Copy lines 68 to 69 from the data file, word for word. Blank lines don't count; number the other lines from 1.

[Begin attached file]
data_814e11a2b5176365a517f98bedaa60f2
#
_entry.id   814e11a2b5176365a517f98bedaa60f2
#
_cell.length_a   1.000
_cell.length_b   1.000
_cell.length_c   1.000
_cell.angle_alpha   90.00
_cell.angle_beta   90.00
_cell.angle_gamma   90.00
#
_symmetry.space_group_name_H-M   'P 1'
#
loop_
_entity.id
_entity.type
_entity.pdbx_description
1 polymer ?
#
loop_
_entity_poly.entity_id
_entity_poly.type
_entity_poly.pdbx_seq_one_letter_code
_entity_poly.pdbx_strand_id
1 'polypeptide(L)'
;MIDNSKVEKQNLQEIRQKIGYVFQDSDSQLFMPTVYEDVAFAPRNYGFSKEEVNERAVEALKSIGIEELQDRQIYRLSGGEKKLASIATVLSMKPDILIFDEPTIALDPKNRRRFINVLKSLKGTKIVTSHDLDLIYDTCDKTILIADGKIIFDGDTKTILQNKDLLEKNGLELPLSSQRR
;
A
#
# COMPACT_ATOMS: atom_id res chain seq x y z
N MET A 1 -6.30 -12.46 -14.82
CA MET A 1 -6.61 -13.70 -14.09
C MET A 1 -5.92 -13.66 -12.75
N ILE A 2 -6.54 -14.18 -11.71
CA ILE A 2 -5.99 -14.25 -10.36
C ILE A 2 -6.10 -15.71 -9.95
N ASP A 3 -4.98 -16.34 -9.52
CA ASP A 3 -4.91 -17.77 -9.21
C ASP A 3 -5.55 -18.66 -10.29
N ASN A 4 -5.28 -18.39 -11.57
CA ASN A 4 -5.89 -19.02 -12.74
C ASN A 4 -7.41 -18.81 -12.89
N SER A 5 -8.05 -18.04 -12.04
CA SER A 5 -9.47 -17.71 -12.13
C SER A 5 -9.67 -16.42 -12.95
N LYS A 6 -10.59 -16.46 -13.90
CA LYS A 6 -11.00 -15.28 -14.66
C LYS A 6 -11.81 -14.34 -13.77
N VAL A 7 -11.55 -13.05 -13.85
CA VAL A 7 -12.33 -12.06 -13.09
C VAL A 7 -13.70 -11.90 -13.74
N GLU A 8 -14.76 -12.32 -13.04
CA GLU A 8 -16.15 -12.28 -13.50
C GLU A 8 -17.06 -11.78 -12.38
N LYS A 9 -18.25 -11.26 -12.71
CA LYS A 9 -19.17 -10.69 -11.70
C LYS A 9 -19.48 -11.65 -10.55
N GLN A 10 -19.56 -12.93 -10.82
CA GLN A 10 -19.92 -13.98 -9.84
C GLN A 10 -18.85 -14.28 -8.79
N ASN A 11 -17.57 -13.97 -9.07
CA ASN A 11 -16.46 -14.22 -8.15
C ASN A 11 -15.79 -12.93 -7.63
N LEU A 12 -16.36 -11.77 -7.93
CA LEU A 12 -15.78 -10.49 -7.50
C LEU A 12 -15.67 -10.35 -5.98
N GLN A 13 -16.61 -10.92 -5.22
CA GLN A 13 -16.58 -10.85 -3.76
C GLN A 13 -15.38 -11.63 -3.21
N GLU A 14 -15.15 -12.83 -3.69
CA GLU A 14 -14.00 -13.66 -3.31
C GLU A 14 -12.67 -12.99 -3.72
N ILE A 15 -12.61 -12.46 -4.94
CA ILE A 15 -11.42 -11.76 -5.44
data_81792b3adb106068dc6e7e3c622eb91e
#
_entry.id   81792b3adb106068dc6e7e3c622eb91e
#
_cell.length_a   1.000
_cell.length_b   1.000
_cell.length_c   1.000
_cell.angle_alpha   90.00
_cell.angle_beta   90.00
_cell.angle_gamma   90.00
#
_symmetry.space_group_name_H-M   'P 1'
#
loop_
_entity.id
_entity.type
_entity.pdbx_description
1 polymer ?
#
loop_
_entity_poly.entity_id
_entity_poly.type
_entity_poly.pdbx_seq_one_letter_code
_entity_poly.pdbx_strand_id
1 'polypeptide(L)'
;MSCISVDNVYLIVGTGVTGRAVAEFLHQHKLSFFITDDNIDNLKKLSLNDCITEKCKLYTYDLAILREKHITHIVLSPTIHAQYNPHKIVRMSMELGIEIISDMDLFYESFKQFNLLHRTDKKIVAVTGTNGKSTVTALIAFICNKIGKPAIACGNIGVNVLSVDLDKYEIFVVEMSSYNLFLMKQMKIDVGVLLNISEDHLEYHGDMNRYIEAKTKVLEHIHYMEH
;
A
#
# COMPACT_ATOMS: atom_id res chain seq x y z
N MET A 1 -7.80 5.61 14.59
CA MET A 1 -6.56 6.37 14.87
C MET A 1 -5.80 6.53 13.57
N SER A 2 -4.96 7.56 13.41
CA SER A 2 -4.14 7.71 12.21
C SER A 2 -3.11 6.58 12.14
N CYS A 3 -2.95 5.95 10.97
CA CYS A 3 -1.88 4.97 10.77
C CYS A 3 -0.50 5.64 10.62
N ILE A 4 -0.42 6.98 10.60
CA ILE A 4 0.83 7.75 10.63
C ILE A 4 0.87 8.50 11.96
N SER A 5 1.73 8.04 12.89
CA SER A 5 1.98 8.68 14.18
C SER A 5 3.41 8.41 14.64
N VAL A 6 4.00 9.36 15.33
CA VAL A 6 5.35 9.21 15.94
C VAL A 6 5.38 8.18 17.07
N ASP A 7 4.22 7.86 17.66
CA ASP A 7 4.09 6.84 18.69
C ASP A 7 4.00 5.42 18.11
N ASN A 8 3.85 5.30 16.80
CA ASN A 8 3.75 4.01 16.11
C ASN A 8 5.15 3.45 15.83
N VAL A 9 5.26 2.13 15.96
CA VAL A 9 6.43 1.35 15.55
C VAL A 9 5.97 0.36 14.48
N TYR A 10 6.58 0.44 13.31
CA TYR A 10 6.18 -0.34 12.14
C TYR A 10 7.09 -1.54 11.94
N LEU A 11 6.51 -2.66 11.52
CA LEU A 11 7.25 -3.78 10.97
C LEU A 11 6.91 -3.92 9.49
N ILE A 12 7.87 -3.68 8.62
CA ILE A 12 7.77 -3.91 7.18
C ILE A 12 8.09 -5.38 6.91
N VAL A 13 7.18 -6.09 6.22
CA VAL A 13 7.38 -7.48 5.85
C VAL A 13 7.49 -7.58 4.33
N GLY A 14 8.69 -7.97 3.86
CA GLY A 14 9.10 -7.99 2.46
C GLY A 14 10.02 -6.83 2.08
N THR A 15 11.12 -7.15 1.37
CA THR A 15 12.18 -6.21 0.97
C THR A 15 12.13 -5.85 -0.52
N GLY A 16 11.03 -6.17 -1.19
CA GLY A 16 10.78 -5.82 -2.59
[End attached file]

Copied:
CA GLN A 13 -16.58 -10.85 -3.76
C GLN A 13 -15.38 -11.63 -3.21